The nostalgia troops of Uncle Mac

Are in the front-line now

And taking casualties.

But we remaining

Were the Children's Hour

Happy boys and girls;

That group to whom

A Golden Age, a gift so rare,

Had been bestowed.

Each generation differs from

The next in line.

Those now are ignorant of then

As we are baffled by their now.

Bow your heads

You who were there,

Remember Uncles Mac

And David too, Elizabeth

And other wireless aunts

Who set a standard

From their Regions

For us to follow.

That now is history.

Pause and muse on tricks

Played on Toytown 's Mayor.

By Larry the Lamb and Dennis.

Holst's new musics,

Plays by L.du Garde Peach.

And the stirring tales of Poo.

Commander Gould explaining

Scientific wonders and

Politics by friendly S.King-Hall.

So much more you must

Remember for yourselves.

Children's Hour each five o 'clock

Before our Dad came home

And busy Mum prepared the tea.

As Uncle Mac bid all goodnight -

To children everywhere..

Be grateful for that gift

Of peace when out beyond

The World, as ever, festered.

While we were civilised.

 Peter Godfrey (BHCHS 1939-46)


CAT IN CRISIS (A real shaggy dog story)


It was quiet and it was peaceful

Just an hour had passed since dawn

I’d listened to the birds as they

Had heralded the morn.

My mind was tuned to Nature

To that restful tranquil scene

Where the violence of the human world

Was nowhere to be seen


As I gazed out of the window

My inconsequential eye

And some sixth sense of danger poked my mind –

I know not why.

Something had disturbed me

My senses were alert

A prickerly sensation

Climbed my back beneath my shirt


I looked again, there was no change

The vista seemed the same –

An yet, somehow it wasn’t

I looked then looked again

That extra look then showed me what

Before I didn’t see

That where there’d been some thirty birds

There now remained, but three.


Each one was black and large and suave

And everybody knows

It doesn’t matter who you are

You just don’t mess with crows.

The three of them just stood there

Like soldiers on parade

Their breakfast was forgotten

And not a sound they made


Something strange had happened

And disturbed the birds’ routine

My curiosity was roused

You’ll know just what I mean

It’s said that curiosity

Was what had killed the cat

I looked but couldn’t see one

Least – not from where I sat


But some smart bird had spotted him

and given the alarm.

As thirty breakfasts flew away

He strived to keep his calm.

He’d been hidden in the shrubbery

Now, with his cover blown

He’d come out in the open

And his had (or paw) he’d shown.


He really was a monster,

This ginger tom from hell –

That he was on a mission

Wasn’t very hard to tell.

He clearly felt superior

To any stupid bird

And here were three just stood there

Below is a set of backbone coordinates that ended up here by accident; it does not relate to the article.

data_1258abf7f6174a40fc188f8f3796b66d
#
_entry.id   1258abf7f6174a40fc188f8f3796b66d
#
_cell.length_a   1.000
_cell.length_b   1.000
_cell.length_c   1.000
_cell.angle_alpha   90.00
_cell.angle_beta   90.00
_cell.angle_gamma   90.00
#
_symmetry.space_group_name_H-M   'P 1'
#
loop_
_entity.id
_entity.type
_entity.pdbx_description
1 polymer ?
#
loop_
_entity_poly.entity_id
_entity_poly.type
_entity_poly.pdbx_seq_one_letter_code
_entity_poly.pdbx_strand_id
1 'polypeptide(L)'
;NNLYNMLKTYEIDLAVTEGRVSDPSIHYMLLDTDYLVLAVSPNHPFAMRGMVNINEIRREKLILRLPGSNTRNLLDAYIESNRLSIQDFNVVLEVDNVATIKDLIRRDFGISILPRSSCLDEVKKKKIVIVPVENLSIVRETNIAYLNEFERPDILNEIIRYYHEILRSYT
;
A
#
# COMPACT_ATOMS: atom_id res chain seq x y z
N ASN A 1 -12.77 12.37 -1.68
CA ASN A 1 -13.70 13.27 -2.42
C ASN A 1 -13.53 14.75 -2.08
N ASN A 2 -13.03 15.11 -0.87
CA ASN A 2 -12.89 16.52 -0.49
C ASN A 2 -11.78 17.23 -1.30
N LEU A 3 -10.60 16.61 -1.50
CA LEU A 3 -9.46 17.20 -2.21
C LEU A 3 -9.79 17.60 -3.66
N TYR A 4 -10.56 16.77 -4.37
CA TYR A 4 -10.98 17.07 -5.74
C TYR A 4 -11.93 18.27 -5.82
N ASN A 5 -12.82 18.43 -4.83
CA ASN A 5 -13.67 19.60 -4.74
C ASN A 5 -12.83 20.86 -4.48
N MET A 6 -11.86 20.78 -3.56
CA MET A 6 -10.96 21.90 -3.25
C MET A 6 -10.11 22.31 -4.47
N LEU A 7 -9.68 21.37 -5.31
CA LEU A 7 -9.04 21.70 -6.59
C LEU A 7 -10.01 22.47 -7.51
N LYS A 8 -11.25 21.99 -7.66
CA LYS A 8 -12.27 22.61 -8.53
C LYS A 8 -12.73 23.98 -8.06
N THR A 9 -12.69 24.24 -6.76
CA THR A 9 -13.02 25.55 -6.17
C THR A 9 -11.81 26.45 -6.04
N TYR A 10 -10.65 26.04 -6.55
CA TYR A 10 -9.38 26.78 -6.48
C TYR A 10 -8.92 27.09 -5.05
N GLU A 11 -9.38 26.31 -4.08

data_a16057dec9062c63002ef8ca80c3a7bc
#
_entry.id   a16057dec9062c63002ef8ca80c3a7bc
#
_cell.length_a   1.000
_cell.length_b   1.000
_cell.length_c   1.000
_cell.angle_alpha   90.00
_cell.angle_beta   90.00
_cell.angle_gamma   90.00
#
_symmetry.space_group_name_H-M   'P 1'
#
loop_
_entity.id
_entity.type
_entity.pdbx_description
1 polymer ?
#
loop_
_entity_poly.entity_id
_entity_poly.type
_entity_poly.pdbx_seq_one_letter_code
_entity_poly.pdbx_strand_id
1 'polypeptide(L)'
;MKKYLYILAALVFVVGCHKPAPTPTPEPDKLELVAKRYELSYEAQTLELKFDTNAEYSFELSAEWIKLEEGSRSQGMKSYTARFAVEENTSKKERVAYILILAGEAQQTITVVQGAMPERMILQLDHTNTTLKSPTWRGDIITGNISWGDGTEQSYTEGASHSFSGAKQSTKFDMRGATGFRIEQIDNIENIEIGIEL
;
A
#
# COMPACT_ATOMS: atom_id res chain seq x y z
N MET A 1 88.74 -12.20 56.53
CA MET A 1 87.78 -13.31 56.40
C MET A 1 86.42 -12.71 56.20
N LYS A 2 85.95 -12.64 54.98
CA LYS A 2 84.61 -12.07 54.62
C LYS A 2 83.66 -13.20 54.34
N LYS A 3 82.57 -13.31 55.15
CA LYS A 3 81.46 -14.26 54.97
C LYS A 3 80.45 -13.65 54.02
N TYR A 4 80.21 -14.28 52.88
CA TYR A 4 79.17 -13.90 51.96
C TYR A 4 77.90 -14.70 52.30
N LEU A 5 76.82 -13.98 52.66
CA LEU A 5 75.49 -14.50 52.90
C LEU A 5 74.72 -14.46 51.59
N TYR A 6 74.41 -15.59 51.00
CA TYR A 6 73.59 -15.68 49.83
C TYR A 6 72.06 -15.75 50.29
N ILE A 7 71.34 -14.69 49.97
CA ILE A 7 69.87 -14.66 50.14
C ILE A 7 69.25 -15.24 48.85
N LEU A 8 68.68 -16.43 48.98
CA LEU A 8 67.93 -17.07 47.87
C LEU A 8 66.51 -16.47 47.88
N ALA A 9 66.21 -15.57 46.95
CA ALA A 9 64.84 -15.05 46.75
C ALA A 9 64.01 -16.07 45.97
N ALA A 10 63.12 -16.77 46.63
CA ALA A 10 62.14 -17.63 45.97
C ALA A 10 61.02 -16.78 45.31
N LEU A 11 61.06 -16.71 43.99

Which he thought was  quite absurd.


With slow, deliberate, stealthy, steps

His belly on the floor

He came within a foot or so

Then licked his lips once more.

Now, a crow’s a mean opponent

And he was facing three

The outcome of this dram

I just had to wait to see!


I could tell from his demeanour

That the cat was quite non-plussed

‘Cos in his vast experience

Birds always gave way fust.

But not this time – e’en as he froze

The first crow pecked him on the nose!”

Then, so as not to be left out,

The second pecked him on the snout.


The cat leapt back in some distress

He clawed and hissed and spat

The crows were clearly not impressed

And weren’t there just to chat.

The cat was in a quandary

And knew not what to do

He didn’t want to turn his back

For what the birds might do


He backed away as slowly

As had been his advance

The crows just stood and watched him

Without another glance.

But, even as he turned to run

The crows took to the air

They dive-bombed and harassed him

First one and then a pair.


The cat was in a panic –

He had to get away

And he really didn’t care

What other cats might say.

So when he reached the garden fence

With one prodigious leap

He cleared the six foot obstacle

With a sob of pure relief.


I didn’t see the next part

But I heard it just the same

And after this sad episode

He won’t be back again.

When cats take to the air like that

They really have no choice

‘bout where they’re going to hit the ground

And if it’s dry or moist.


Our feline friend was out of luck

He landed on a patch

That cushioned his arrival

But with which there was a catch

Patch is an Irish Wolfhound

A real live shaggy dog

And clearly he objected

To this stupid flying mog.


He’d been lying in the sunshine -

Well, there wasn’t much on telly -

When this cat came flying through the air

And landed on his belly.

The peace and quiet exploded

In a cacophony of sound

Of roars and barks and squeals and squawks

That echoed all around.


Eventually it quietened down

And peace once more held sway.

The crows and all the other birds

Continued with their day.

The grassy scene before me

Was as busy as could be

And the drama that I’d witnessed

Became a memory.


Chris Waghorn (BHCHS 1949-54)




All of the content on this site has been researched and provided by past pupils of Buckhurst Hill County High School. We are always interested in adding to this resource and ensuring the accuracy of the information on the site, so if you have further details regarding information on this page please click here.

If you have information that has not been allocated a page or you are unsure where it should go please click here.


Are you involved?

Membership includes the bi-annual newsletter, and invitations to the Annual Dinner and other Network events.

More >

Buckhurst Hill County High School